C40: Cities can move quicker

In this Q&A, Mark Watts, Executive Director for C40 Cities Climate Leadership Group, presents his view on the role of the world’s megacities in the green transition.

By Jesper Toft Madsen, October 2014

1. What is it that cities can do better than others when tackling the global resource and climate challenge?

Cities are showing leadership in the global fight against climate change for two main reasons.

First, city leaders tend to be closer to the actual delivery of services than national governments, allowing them to move quickly to implement bold environmentally and financially viable solutions.

Second, cities have demonstrated much greater willingness to collaborate with and learn from each other, something that C40 helps to facilitate through our city networks.

For example, as our recent research – Climate Action in Megacities 2.0 – set out, as recently as 2011 only 13 C40 cities had implemented bus rapid transit schemes (which make it cheap and fast to travel by public transport, rather than more polluting cars). Just two years later when we conducted our survey, and after much sharing of best practice, 29 C40 cities were delivering bus rapid transit schemes.

2. Where do you see the biggest potential in optimising resources in a city context?

In the short term, the biggest potential is improving the energy efficiency of buildings, so that they waste less heat in cold climate and are easier to keep cool in hotter cities. ‘Retrofitting’ buildings to achieve this, or using building codes to ensure that new buildings meet high standards, saves citizens money off their energy bills and releases capital for investment in other infrastructure.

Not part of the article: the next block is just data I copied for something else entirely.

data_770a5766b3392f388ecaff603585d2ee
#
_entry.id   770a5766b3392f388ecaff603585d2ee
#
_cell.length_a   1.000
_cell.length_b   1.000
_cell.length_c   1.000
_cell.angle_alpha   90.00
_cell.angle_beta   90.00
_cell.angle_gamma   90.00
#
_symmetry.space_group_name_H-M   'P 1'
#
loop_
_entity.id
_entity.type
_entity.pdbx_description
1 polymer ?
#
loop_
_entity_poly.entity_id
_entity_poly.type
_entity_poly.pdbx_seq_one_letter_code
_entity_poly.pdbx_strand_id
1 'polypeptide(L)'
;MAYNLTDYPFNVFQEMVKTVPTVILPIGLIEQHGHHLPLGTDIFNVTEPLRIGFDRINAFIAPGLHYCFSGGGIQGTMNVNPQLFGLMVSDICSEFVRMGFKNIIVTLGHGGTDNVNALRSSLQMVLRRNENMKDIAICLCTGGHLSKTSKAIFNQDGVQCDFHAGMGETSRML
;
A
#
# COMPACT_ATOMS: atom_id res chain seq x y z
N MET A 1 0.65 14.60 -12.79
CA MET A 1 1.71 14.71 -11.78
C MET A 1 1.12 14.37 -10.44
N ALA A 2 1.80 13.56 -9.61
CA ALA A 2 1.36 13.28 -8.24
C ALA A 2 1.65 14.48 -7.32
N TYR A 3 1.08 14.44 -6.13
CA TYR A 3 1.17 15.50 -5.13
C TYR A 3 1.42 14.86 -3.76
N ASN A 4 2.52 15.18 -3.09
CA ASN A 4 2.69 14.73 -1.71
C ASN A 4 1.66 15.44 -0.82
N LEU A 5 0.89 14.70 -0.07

But in the longer term, cities will only become sustainable if they get planning and transport right. The successful, low carbon cities of the future will be dense and compact and offer a high degree of mobility based on walking, cycling and mass transit. 

3. Is it realistic that cities can carry the weight of the world?

City leaders have certainly proved better at working together to tackle major global issues than their counterparts in national government. Mayors do compete also, but rather than confronting each other with armies or tariffs, it is to improve the infrastructure and quality of life in their city, so as to attract investment and the brightest people in what is an increasingly mobile world.

So cities can’t carry the entire weight of the world as far as tackling climate change is concerned. But they may be the best of hope of getting greenhouse gas emissions on a downwards trajectory in the next few years – as the world’s scientists have unequivocally demonstrated is necessary. And hopefully that will buy enough time for the necessary inter-governmental climate deal to emerge.

About C40

C40 is a global network of large cities taking action to address climate change by developing and implementing policies and programs that generate measurable reductions in both greenhouse gas emissions and climate risks.

The network was created in 2005 by former Mayor of London Ken Livingstone, and forged a partnership in 2006 with the Cities Program of President Clinton’s Climate Initiative (CCI) started by the Clinton Foundation. The network has a list of partners and funders, including Bloomberg Philanthropies, Realdania and the World Bank.

Among the 69 affiliated cities are New York, Singapore and Copenhagen.

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